With no less than 23 pieces of glass, this behemoth ways about 3.2 pounds and is not fun to carry. But if you need a lens like this then you're probably pretty serious about getting the shot, and you likely won't mind the extra work.

Thanks to the circular aperture of 8 sheets, it is possible to create a magnificent background bokeh effect, isolating subjects when using large aperture values.

(Sample photo courtesy of Martin Billard)

So there you have it, all the lenses you need to consider. Okay, it probably won’t hurt to look at just about every lens in Canon’s lineup if you’re so inclined, but when you get totally lost in your selection just come back here and know any of these lenses is an excellent choice.

Be sure to plan your lens purchases for the long term, not to patch a focal length range you need right now. For example, if you have no lenses at all, it may be tempting to fill out your bag right now with the EF 50mm f/1.8 STM, the EF 70-300mm f/4-5.6 IS USM, and the EF-S 10-22mm f/3.5-4.5 USM for a total of about $1,225. However, if you eventually purchase an L lens you will likely make one or two of these lenses useless. Instead, it would be wise to perhaps choose the EF 135mm f/2L USM and the EF 50mm f/1.8 STM for about $1,125, then fill in the range with the EF 24-70mm f/2.8L II USM whenever you get the chance.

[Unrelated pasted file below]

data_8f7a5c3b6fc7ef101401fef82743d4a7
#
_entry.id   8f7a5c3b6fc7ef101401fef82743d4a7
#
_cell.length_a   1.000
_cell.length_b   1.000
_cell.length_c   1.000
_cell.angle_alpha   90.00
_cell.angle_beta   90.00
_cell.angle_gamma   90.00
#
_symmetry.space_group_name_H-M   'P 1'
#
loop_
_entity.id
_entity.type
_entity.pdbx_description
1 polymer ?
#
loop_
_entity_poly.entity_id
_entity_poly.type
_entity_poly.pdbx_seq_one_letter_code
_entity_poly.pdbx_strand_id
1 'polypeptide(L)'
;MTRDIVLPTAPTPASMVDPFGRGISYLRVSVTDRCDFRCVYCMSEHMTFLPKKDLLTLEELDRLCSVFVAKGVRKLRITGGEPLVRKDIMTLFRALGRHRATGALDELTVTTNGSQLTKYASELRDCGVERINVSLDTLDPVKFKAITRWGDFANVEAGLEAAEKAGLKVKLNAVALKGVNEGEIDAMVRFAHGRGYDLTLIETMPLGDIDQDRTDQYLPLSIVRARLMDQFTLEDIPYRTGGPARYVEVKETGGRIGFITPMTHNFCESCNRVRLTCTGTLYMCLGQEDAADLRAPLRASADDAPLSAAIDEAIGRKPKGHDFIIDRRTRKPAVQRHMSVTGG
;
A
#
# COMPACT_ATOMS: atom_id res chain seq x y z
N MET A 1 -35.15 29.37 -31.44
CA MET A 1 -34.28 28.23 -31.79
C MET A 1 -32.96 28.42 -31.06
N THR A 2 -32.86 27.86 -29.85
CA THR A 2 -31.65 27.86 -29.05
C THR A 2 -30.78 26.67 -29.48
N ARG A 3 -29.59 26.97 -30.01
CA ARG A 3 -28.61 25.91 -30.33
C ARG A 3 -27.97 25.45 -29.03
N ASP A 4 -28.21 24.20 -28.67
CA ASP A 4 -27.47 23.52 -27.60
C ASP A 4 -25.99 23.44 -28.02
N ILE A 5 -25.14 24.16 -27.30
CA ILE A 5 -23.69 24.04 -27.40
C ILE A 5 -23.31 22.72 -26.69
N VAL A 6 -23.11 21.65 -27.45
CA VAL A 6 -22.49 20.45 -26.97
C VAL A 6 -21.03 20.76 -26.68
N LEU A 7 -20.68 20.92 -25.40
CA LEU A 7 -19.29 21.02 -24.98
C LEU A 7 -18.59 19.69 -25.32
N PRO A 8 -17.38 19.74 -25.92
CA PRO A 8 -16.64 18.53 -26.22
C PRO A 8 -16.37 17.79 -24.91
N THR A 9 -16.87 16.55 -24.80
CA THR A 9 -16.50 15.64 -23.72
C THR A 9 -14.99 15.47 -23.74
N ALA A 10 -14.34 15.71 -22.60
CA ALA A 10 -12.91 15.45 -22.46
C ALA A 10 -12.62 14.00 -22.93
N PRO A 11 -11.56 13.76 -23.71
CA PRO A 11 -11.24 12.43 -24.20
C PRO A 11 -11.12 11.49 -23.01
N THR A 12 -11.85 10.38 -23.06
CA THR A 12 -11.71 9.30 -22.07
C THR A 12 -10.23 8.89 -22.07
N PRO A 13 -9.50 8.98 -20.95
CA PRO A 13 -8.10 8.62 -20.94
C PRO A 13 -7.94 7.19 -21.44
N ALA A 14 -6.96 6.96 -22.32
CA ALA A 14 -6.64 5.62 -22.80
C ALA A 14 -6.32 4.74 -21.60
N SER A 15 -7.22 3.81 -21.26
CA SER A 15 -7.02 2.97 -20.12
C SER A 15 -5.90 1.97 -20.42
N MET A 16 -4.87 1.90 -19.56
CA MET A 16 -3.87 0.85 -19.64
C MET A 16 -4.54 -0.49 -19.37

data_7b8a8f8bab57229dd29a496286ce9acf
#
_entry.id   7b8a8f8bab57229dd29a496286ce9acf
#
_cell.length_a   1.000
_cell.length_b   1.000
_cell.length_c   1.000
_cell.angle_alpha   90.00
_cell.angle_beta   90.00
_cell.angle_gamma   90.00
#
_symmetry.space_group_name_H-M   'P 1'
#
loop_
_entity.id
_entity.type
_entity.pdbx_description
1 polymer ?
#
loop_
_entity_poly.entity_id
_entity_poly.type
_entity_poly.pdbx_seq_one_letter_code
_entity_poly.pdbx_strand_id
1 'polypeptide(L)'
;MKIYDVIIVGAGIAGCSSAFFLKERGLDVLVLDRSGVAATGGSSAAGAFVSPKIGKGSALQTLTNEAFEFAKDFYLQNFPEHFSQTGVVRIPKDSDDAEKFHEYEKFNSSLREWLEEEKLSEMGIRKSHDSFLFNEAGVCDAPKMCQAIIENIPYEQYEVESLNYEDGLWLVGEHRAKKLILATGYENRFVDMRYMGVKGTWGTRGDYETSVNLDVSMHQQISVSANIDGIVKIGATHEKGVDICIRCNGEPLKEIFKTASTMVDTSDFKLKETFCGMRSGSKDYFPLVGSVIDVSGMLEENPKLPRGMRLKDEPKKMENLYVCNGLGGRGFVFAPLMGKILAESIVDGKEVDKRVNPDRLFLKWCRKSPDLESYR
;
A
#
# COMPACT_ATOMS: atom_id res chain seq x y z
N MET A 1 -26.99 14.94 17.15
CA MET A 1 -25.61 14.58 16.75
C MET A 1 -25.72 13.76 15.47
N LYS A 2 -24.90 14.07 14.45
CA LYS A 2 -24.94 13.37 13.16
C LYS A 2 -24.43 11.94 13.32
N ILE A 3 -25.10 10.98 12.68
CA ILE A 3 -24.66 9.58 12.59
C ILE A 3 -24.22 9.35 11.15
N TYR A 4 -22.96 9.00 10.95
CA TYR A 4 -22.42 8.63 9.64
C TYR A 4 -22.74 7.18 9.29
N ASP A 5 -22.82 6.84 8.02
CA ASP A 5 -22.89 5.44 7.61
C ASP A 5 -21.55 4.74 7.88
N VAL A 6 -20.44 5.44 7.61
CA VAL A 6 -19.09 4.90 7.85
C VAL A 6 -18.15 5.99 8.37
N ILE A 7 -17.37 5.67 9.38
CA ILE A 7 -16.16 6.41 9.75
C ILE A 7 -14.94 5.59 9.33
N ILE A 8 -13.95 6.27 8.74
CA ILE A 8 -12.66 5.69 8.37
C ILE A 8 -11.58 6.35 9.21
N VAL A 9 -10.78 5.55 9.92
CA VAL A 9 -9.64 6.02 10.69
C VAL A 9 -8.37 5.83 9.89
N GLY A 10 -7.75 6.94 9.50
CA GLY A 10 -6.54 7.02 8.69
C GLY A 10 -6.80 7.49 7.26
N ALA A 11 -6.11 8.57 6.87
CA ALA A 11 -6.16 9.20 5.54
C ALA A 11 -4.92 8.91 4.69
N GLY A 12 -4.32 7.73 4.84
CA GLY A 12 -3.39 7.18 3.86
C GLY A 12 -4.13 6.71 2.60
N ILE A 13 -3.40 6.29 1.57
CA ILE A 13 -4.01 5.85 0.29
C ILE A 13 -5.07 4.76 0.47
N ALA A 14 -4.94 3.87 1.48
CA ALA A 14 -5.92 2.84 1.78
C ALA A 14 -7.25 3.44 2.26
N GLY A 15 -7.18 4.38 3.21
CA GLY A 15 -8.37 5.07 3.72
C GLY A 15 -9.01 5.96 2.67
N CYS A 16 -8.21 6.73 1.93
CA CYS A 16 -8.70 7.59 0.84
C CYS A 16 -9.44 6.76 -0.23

Whatever you choose, make sure to plan for a diverse and quality set of lenses that can last you a lifetime. Once you have the right lenses for your Canon, the rest of your gear will fall into place.

Rating: 5.00 based on 2 Ratings

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Nathaniel Eames
I'm a writer and photographer living in Brooklyn, specializing in product, architectural, and fine art photography. I have studied art in multiple mediums around the world and graduated with a degree in philosophy, art, and physics. Though I have been a practicing film photographer since I was 13 years old, I am also a tech-geek who keeps up-to-date on the latest advancements in the industry